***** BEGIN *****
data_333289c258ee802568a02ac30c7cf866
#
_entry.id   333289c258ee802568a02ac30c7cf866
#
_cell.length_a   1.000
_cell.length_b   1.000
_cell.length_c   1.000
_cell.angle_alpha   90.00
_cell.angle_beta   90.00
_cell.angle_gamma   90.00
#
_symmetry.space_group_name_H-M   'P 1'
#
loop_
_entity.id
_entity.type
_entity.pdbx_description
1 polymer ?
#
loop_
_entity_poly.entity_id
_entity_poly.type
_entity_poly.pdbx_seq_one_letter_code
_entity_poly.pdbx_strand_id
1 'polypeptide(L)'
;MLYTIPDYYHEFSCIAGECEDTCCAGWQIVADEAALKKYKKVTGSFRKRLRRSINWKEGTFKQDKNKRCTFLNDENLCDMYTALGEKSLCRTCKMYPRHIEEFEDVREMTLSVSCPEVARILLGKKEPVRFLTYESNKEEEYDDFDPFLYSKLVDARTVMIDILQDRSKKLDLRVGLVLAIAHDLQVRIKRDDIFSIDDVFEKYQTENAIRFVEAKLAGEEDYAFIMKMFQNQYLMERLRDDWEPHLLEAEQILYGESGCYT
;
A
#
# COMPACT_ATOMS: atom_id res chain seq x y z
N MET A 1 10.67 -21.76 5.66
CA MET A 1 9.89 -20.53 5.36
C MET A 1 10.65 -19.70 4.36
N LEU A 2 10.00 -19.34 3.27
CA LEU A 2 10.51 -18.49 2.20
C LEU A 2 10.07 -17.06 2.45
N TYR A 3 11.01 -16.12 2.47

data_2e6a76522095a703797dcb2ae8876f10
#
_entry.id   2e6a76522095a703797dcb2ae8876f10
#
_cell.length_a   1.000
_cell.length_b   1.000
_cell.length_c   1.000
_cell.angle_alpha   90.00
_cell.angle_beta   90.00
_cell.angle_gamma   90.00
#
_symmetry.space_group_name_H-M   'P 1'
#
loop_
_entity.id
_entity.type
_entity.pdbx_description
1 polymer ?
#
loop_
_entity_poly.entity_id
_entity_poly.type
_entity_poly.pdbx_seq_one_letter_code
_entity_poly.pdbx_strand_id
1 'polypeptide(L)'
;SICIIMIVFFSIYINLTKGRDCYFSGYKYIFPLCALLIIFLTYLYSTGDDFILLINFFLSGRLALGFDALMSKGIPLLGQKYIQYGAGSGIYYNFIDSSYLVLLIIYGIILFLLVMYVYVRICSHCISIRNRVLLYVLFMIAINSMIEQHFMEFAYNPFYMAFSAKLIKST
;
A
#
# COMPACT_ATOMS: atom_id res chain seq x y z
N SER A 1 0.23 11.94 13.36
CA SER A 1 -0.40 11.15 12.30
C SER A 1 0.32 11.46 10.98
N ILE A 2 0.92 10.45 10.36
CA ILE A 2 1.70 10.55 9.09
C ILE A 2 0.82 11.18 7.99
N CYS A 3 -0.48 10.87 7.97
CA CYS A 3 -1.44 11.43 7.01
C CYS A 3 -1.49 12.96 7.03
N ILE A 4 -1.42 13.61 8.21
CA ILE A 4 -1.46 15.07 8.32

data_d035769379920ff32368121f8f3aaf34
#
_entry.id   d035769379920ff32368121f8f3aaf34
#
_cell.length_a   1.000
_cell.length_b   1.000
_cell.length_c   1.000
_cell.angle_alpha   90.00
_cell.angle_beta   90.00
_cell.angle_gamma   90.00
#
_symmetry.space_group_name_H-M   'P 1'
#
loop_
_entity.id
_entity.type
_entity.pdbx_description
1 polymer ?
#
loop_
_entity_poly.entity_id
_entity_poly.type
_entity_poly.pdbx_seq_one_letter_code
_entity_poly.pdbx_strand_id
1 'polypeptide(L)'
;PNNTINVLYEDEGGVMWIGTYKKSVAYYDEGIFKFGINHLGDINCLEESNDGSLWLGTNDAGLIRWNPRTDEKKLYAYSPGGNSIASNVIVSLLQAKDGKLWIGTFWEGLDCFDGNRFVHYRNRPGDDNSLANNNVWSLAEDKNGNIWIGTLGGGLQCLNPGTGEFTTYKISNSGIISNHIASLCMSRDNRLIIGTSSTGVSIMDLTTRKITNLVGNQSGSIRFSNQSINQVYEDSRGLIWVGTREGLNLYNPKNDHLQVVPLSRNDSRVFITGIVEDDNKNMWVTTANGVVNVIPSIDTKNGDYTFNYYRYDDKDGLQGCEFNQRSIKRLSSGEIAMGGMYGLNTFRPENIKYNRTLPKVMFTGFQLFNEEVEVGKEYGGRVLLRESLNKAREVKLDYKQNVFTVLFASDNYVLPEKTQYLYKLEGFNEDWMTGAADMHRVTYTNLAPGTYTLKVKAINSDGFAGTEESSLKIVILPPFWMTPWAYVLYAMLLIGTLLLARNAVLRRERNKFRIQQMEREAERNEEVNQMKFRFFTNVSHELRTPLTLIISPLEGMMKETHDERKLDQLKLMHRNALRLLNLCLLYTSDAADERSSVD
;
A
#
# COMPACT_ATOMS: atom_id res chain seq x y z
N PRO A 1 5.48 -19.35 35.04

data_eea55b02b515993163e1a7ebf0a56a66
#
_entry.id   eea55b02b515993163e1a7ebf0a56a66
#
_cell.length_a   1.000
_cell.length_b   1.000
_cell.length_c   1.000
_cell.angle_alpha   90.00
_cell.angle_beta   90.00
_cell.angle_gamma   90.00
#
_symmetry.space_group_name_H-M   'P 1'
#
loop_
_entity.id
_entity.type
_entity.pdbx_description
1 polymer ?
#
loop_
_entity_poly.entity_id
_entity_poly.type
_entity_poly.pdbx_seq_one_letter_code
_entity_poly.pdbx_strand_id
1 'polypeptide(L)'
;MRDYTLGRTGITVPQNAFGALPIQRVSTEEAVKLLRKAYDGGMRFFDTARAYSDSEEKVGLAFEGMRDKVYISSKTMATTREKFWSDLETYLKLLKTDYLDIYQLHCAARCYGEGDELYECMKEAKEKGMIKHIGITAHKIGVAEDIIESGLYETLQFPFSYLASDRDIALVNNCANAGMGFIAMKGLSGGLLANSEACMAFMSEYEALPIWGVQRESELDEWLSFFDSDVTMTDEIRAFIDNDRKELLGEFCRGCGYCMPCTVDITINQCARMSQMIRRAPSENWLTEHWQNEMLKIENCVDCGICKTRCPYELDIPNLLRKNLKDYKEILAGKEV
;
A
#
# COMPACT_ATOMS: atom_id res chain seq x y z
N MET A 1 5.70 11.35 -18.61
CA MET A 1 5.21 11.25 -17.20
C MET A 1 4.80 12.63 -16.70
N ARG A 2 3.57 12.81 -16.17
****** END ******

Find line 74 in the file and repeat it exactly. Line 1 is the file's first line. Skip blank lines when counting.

N CYS A 3 -0.48 10.87 7.97